Beyond weddings, turmeric is also used in Pujas (worship rituals) to make sacred yellow threads that are tied around the wrists of participants, symbolizing protection and blessing from the divine. In some regions, new homes are smeared with turmeric paste as a part of housewarming rituals, signifying a purification of space and ushering in positivity.

In neighboring Buddhist cultures, turmeric is used to dye the robes of monks, giving them their distinctive saffron color which is considered auspicious and representative of humility and detachment from materialistic aspects of life.

The use of turmeric has transcended geographical boundaries and religious contexts, becoming a part of various folk practices worldwide. In contemporary times, these traditions have kept the essence of turmeric alive, serving as a bridge that connects the past with modern daily life, highlighting its enduring significance in both spiritual and worldly dimensions.

Turmeric root, slices, and powder displayed on a dark surface.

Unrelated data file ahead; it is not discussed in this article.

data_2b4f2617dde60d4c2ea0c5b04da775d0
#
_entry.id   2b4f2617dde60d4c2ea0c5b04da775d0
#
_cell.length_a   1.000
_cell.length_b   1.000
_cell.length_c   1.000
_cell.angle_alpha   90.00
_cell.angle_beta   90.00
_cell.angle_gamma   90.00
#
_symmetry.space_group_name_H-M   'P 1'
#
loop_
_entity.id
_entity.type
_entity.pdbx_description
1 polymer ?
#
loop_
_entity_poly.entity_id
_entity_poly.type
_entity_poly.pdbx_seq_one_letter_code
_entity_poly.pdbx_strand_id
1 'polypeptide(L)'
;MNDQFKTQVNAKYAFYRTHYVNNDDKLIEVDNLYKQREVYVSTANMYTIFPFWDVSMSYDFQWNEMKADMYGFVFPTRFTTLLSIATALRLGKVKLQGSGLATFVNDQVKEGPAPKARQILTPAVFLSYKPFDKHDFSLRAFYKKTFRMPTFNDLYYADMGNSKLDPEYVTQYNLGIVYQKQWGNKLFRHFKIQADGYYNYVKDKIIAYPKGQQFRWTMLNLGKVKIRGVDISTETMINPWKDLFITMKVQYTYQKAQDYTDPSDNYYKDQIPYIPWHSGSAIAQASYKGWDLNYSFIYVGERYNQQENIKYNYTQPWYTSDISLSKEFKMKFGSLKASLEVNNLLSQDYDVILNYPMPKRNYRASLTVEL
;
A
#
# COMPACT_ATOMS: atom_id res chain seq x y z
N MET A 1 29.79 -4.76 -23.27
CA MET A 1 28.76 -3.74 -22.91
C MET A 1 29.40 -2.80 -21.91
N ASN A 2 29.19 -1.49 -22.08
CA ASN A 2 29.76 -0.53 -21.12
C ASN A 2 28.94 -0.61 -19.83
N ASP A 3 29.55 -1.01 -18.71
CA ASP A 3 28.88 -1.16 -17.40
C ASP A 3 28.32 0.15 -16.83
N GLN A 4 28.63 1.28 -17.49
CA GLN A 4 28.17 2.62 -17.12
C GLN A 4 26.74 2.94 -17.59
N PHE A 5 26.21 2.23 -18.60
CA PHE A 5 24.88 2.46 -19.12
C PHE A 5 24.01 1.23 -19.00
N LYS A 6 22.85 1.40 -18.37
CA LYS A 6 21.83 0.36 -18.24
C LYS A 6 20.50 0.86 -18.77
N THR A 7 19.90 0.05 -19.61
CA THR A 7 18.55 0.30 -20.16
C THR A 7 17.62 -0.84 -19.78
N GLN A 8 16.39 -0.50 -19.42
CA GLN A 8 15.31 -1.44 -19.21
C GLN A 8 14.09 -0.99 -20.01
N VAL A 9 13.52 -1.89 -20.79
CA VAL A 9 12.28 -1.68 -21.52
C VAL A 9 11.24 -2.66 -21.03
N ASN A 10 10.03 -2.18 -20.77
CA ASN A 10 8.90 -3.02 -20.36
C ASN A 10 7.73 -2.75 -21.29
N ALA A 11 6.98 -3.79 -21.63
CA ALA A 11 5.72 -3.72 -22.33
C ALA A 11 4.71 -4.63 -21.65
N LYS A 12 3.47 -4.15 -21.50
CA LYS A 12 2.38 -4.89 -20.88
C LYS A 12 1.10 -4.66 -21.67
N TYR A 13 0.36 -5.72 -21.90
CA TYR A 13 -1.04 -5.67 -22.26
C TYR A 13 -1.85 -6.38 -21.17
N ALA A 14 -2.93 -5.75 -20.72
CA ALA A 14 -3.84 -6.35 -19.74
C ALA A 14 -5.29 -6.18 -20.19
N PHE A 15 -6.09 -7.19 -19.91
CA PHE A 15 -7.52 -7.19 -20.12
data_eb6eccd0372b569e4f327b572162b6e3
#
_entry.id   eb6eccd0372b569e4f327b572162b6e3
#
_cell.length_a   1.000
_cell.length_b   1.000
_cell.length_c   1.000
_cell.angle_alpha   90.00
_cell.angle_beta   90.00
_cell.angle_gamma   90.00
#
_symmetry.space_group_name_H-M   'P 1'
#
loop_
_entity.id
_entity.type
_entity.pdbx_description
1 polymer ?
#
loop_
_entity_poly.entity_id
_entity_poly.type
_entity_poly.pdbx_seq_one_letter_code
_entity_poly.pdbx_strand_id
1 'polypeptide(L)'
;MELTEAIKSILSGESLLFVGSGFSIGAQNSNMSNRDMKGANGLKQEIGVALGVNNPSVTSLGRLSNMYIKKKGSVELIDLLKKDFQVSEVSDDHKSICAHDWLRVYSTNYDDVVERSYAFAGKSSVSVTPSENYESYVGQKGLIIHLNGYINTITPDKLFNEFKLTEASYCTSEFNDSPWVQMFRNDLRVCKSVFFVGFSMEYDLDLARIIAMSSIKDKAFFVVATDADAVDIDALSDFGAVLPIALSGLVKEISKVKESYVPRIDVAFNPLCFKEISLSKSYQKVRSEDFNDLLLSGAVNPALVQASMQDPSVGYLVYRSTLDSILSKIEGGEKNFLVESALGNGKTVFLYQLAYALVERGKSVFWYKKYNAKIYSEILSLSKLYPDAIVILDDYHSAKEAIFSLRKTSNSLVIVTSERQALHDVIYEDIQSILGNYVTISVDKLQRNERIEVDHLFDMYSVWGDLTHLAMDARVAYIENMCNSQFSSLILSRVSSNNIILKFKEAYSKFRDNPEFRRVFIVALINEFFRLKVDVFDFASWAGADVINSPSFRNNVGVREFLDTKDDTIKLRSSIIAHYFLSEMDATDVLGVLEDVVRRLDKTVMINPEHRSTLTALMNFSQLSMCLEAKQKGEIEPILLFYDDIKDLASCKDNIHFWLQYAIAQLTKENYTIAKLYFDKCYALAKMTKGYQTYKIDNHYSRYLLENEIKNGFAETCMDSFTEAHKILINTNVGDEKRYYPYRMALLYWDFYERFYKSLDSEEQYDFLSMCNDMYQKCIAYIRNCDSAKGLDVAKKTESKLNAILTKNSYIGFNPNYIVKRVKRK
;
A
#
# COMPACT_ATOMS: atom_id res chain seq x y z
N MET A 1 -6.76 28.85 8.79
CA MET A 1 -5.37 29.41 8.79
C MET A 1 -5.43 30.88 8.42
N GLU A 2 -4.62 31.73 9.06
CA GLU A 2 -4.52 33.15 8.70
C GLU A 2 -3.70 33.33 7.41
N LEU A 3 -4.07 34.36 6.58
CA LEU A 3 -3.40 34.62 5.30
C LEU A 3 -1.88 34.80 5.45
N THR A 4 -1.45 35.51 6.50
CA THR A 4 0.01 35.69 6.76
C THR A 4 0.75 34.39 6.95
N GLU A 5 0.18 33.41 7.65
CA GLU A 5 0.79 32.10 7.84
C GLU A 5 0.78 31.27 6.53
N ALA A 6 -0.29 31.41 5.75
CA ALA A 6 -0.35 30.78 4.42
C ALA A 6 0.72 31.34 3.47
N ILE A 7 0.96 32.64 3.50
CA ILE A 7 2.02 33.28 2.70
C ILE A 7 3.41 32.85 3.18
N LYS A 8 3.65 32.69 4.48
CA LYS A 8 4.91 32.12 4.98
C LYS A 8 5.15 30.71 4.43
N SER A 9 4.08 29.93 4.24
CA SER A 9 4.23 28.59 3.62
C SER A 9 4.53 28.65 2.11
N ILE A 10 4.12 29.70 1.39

From its vibrant roots beneath the soil to its significant place in kitchens and sacred ceremonies around the world, turmeric is truly a golden wonder. This humble spice, native to the lush landscapes of the Indian subcontinent and Southeast Asia, not only enhances the flavor of countless dishes but also carries a wealth of medicinal benefits that have been cherished across generations. The rich history of turmeric, from ancient burial rites to its indispensable role in modern health and wellness, reflects its enduring legacy and cultural importance. As turmeric, both fresh and dried, continues to be a key ingredient in both culinary and therapeutic practices globally, its story is a testament to the deep connections between nature, culture, and health. Each pinch of turmeric used in our food or rituals carries with it a history of tradition, healing, and the ancient wisdom of nature's power. Interested in reading more about this wonderful spice? Check out our article on Everything You Need To Know About Turmeric.